The promise of rooftop solar energy is enticing: harnessing the sun’s rays to supply unlimited residential energy. Maybe even to produce excess energy for electric vehicles.
The benefits touted by residential solar advocates are many: cheaper energy, increased home value, reduced reliance on traditional sources of energy, reduced pollution, lighter environmental footprint…
Residential solar energy is on the upswing, breaking growth records in three of the past four years and up 19 percent in 2016 over 2015. Both technological and financial efficiencies are improving.
But obstacles remain.
Even though costs are declining, they remain an obstacle to widespread use of solar energy. In a new or old house, homeowners must pay for a conventional roofing system. Then they also must pay to install solar panels. So their big question is about return on investment. When will my reduced energy costs pay for the costs of installing solar panels?
Another issue is aesthetics. The profile of a home’s roof is one of its defining attributes. Some homeowners spend significant sums beautifying roofs, even creating the look of Tuscan villas or French provincial chalets, and they can be reluctant to cover them up.
So … if a roof could produce solar energy, be aesthetically pleasing, and diminish or even alleviate the added cost of solar panels, wouldn’t that be quite a breakthrough?
That’s pretty much what SolarCity, acquired in 2016 by Elon Musk’s Tesla, says it will do.
And plastics play a starring role.
Company press and marketing materials provide some information about how the new solar tiles, scheduled to start production mid-2017 in Buffalo, NY, will be made. The tiles will consist of “extremely strong tempered glass” that “can withstand three times the force of standard roofing tiles.” A video on the company’s web site shows a falling 1.2-pound steel ball demolishing concrete, terra cotta, and slate roofing tiles… and bouncing off the glass tile. Embedded below the glass are “the highest efficiency photovoltaic cells.”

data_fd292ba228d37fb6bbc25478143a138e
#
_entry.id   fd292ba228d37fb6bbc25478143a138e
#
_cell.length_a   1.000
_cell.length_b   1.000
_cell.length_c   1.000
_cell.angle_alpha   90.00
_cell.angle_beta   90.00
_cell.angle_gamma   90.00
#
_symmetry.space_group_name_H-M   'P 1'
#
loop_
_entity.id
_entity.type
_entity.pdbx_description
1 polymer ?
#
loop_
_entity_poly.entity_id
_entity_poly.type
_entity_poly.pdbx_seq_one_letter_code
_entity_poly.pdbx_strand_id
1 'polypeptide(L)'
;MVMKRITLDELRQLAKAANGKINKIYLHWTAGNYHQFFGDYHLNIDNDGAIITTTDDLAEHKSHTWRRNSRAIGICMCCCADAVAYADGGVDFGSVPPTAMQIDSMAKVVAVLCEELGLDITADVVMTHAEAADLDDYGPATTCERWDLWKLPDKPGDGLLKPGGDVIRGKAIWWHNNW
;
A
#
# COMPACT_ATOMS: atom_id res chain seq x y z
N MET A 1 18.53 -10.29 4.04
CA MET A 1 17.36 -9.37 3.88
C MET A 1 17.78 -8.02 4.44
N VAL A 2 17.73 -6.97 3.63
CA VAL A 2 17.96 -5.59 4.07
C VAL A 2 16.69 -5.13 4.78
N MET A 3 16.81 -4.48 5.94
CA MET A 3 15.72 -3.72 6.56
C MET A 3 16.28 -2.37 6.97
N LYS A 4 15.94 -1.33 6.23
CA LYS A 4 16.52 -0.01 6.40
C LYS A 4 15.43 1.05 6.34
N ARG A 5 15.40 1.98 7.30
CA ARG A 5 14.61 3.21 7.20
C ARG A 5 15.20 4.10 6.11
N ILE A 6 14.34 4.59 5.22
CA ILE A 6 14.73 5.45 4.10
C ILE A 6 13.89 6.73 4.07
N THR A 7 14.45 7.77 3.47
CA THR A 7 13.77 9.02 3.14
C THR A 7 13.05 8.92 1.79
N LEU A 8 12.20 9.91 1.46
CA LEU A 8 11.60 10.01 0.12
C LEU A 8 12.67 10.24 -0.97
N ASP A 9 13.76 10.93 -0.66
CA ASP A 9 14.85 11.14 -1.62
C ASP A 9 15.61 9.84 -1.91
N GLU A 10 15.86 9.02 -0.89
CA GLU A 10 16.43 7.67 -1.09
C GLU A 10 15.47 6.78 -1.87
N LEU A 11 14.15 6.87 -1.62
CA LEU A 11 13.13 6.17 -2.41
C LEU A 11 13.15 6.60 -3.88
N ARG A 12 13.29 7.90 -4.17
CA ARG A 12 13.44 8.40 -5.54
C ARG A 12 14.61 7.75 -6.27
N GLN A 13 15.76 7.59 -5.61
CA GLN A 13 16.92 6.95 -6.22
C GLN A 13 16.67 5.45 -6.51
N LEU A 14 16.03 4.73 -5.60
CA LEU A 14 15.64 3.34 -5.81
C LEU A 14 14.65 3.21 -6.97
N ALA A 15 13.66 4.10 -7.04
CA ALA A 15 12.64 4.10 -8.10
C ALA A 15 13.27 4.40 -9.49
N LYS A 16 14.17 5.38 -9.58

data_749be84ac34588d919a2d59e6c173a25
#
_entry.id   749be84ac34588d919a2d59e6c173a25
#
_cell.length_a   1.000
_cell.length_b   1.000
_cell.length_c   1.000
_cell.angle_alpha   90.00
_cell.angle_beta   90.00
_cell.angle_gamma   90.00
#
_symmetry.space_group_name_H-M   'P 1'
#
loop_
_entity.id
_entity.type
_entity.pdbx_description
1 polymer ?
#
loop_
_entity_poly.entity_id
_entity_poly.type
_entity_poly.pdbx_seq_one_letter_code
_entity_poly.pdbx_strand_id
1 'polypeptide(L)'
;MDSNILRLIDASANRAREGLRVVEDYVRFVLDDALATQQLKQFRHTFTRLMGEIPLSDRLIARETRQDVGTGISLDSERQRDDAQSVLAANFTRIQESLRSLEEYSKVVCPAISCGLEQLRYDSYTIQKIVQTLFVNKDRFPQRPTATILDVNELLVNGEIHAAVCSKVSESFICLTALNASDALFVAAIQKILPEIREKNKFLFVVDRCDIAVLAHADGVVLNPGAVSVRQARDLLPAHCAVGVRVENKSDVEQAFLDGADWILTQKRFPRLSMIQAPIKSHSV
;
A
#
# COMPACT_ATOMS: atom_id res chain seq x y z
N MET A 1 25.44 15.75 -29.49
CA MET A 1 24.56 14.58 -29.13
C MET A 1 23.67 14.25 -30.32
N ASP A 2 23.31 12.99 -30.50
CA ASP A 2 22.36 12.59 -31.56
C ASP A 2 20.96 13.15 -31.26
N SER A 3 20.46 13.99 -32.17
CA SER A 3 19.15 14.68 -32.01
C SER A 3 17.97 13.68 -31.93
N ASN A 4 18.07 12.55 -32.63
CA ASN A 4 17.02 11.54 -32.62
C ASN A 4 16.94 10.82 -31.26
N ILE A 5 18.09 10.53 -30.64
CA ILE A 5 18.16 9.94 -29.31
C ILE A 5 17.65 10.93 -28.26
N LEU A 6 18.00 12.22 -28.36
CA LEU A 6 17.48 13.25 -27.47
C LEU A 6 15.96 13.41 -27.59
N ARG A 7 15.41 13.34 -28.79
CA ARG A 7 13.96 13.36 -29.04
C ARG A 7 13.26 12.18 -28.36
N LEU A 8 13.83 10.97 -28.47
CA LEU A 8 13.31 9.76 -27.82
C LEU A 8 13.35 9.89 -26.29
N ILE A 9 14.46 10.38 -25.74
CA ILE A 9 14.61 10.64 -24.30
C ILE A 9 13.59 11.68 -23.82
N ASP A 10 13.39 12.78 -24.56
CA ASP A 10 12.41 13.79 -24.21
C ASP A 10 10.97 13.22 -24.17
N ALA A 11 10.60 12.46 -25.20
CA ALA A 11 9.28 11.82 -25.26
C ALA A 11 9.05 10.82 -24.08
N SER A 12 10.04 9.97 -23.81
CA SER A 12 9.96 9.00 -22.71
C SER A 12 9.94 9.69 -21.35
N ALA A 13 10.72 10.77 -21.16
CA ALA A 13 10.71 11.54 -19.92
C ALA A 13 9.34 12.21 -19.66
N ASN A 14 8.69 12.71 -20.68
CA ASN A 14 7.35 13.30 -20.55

But it’s the material between the glass and solar cells that represents a real breakthrough. Described as “colored louver film” that “allows the cells to blend into the roof while minimizing solar efficiency loss,” this layer allows the sun’s energy to reach the cells while appearing from the ground level to be attractive roofing. Homeowners will see nothing but Tuscan terracotta, slate, smooth, or textured roofing tiles.
So… homeowners would buy a solar roof. Not a roof plus solar panels.
Just what is this “colored louver film” and how does it work?
While the company has provided few details, press reports have shed some light. Fortune magazine reported that the film acts sort of like a venetian blind, allowing light through its “micro-louvers.”
The plastic film was developed for Tesla by 3M, according to Fortune’s interview with 3M corporate scientist Andrew Ouderkirk. “‘Its like a micro venetian blind,’ said Ouderkirk, explaining that “it works in a similar manner to a privacy film that goes on a computer screen that blocks anyone from the side from trying to look at the screen.”
Musk described the film as a “very durable plastic.” He said that the tiles would use “hydrographic coloring” (a common printing process) and that the micro-louvers on the film would make possible the roof tile colors and patterns.
As for cost effectiveness, Musk claimed the solar roof was likely to cost less than a normal roof… even before savings from the energy bill. “Electricity is just a bonus.”
SolarCity is marketing its new solar roof along with Tesla’s electric cars and home energy storage battery called Powerwall. Energy captured by the solar roof would be used in the home, and excess energy would be stored for later home use and to charge the electric car batteries.
It’s important to note that many past claims of solar energy’s efficiencies have not rung true. Until this solar roof hits the market later this year, such claims of course cannot be confirmed.
But if successful, the new solar roofs would overcome significant obstacles and make rooftop solar considerably more promising.
Plus aesthetically pleasing … thanks to the starring role of plastics.